## Formation of the slag

A mixture of slag and MgO was injected in the tuyeres for testing in the lab. First, two types of slags with different MgO contents were compounded using chemical reagents. Then, they were melted at 1500°C for 90 min in a high-temperature furnace. During the melting process, they were stirred with a molybdenum rod to form standard slag samples. The MgO contents in different standard slag samples are listed in Table 4. The sampling points are shown in Figure 9. The test results are presented in Table 5. The MgO content and its difference as a function of time are obtained, as shown in Figure 10.

Figure 9:

Sampling points.

Figure 10:

MgO content of the slag at different times.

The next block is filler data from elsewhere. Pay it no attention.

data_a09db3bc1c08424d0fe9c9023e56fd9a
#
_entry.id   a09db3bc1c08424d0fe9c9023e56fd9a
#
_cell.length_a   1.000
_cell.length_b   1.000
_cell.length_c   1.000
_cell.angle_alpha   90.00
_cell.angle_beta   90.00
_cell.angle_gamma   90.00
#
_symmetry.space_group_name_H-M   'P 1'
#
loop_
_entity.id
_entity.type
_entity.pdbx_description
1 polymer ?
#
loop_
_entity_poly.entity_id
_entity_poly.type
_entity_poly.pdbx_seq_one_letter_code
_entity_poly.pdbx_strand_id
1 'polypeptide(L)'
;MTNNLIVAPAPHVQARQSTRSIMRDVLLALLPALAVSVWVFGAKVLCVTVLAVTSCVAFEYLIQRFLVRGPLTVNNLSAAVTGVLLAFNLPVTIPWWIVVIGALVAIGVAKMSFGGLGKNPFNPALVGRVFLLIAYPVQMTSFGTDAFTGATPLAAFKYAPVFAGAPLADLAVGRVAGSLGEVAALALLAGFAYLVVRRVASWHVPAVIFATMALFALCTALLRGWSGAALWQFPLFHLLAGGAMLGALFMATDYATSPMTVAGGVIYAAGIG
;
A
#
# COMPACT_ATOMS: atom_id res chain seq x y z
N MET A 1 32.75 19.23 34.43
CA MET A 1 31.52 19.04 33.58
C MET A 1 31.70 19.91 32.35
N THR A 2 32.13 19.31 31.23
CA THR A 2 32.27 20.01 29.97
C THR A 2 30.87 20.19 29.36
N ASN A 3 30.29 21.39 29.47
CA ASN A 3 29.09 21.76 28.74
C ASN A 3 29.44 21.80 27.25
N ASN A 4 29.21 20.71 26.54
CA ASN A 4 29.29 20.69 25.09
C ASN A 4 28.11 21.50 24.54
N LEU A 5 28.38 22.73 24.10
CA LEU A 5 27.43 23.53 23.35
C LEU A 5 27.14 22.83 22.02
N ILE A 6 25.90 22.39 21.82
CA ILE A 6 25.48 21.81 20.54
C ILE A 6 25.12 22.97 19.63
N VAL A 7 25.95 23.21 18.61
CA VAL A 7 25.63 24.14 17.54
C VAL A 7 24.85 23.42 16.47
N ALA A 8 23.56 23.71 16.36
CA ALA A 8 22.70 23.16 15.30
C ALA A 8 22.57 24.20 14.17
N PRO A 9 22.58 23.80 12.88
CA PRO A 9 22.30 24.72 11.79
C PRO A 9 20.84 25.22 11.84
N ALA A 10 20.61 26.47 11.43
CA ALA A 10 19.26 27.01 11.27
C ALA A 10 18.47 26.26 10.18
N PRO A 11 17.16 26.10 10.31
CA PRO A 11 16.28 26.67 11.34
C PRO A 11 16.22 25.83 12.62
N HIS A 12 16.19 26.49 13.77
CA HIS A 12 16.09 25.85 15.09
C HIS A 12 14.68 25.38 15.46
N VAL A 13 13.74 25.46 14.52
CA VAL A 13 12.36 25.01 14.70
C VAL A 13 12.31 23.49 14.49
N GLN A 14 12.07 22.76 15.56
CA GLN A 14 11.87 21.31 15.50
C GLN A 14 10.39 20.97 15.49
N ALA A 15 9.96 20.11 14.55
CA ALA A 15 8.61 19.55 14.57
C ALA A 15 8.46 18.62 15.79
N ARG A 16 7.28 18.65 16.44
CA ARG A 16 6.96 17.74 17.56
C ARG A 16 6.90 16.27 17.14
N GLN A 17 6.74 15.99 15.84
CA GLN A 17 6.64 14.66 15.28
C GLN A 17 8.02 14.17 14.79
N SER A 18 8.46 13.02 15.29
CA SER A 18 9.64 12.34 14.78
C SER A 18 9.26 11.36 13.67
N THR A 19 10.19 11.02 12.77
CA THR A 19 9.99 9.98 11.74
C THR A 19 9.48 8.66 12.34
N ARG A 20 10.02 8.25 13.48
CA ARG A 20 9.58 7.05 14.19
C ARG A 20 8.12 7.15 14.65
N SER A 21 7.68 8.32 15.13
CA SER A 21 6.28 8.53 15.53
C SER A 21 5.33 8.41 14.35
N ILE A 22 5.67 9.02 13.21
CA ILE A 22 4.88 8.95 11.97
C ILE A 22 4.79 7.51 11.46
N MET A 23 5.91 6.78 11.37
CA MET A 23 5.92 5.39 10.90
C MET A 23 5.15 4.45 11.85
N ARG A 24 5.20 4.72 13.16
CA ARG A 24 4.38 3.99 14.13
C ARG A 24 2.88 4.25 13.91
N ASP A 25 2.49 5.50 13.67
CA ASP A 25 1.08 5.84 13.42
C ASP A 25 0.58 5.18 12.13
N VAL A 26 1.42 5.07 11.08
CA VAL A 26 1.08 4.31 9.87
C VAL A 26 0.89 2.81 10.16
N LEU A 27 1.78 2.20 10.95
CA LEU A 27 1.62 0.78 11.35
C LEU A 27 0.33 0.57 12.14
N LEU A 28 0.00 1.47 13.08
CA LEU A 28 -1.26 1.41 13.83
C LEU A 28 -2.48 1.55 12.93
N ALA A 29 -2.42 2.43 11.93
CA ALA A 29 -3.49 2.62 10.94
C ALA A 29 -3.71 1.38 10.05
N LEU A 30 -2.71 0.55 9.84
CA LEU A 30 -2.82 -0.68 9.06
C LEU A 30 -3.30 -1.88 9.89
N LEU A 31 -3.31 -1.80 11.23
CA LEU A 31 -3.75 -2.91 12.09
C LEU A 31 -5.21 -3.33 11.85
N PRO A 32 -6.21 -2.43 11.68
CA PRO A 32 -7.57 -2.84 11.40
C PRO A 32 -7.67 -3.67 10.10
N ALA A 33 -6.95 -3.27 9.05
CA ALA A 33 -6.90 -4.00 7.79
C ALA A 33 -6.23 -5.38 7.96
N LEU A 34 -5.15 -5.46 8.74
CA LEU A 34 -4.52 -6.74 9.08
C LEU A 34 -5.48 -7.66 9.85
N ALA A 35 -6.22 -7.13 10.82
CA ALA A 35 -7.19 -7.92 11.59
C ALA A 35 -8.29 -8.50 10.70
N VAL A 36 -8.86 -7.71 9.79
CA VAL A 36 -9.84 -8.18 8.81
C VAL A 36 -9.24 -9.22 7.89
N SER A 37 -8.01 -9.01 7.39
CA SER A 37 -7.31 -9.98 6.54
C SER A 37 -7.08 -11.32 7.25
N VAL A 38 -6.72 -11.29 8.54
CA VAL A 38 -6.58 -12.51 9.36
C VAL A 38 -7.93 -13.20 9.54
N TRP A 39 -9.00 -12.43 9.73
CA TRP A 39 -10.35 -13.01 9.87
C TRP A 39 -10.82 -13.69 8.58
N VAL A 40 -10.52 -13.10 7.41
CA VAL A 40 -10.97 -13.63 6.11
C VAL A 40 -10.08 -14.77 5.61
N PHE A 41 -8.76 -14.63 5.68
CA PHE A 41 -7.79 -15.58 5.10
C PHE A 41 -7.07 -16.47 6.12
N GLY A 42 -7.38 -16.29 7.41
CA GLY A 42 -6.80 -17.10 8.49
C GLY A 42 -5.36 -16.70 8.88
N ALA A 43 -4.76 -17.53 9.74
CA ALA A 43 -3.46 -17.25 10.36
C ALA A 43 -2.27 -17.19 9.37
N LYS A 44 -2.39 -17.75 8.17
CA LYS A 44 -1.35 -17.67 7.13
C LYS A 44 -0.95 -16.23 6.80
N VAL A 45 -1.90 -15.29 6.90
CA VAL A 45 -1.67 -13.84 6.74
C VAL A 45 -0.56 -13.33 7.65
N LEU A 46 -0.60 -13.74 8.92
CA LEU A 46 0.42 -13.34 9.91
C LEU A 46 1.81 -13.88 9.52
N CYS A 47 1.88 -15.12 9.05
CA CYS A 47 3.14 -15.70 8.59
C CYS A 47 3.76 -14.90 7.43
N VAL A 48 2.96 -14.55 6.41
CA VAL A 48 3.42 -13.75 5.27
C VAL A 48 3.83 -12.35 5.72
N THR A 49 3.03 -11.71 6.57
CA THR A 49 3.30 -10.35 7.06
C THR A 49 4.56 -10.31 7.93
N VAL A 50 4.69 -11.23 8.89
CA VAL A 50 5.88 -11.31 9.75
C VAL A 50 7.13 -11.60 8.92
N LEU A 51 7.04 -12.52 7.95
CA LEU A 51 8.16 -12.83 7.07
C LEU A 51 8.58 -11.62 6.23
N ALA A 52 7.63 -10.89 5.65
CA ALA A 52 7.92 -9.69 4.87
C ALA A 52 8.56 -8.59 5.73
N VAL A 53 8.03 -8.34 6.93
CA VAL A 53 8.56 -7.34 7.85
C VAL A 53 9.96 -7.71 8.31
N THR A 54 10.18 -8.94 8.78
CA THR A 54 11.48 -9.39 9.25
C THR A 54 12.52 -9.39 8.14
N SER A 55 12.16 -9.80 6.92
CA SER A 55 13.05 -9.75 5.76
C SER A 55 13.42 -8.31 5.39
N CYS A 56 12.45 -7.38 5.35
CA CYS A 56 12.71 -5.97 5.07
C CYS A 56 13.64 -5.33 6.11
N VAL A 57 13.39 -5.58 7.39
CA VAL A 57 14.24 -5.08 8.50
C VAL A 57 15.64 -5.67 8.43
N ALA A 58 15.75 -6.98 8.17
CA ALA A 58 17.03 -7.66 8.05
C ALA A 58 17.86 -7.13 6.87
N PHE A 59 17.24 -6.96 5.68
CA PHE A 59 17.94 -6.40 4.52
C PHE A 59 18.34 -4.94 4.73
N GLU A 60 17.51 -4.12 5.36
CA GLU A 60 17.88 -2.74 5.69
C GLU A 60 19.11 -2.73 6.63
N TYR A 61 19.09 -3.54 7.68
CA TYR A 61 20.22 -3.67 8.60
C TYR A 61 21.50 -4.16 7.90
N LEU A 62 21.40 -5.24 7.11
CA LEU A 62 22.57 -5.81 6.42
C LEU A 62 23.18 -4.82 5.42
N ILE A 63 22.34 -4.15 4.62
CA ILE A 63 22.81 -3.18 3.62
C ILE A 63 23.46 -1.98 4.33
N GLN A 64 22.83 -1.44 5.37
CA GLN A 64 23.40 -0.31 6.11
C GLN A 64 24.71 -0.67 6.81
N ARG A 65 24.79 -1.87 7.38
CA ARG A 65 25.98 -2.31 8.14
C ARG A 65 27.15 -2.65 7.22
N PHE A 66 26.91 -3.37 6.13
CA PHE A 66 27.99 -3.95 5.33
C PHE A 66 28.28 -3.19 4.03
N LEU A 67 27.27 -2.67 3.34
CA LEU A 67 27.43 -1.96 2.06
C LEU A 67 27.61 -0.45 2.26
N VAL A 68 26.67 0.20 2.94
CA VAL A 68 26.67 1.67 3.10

Table 4:

MgO contents in different standard slag samples.

Table 5:

Slagging results.

In Table 5, ΔMgO refers to the difference in the amount of MgO between the top of the sample and the standard sample, and Δ’MgO is the difference in MgO content between the bottom of the sample and the standard sample.

It can be clearly seen from Table 5 and Figure 10 that after melting for 10 min, the distribution of MgO in 8# sample, with 2.56% MgO, was close to that in the 1# standard slag sample. After 50 min, ΔMgO and Δ’MgO both were less than 1%. The main reason for this phenomenon is that the addition of MgO forms Mg2+ and O2 in the slag, then Mg2+ migrates at high temperatures and a balance is achieved in a very short time. In fact, owing to the constantly strong stirring of the air and high temperature in the tuyeres, the mixing speed and uniformity of the MgO injected and the slag are better than those obtained from the test. Therefore, the MgO injected into the furnace is beneficial for the formation of slag in the hearth.

## Flowability of the slag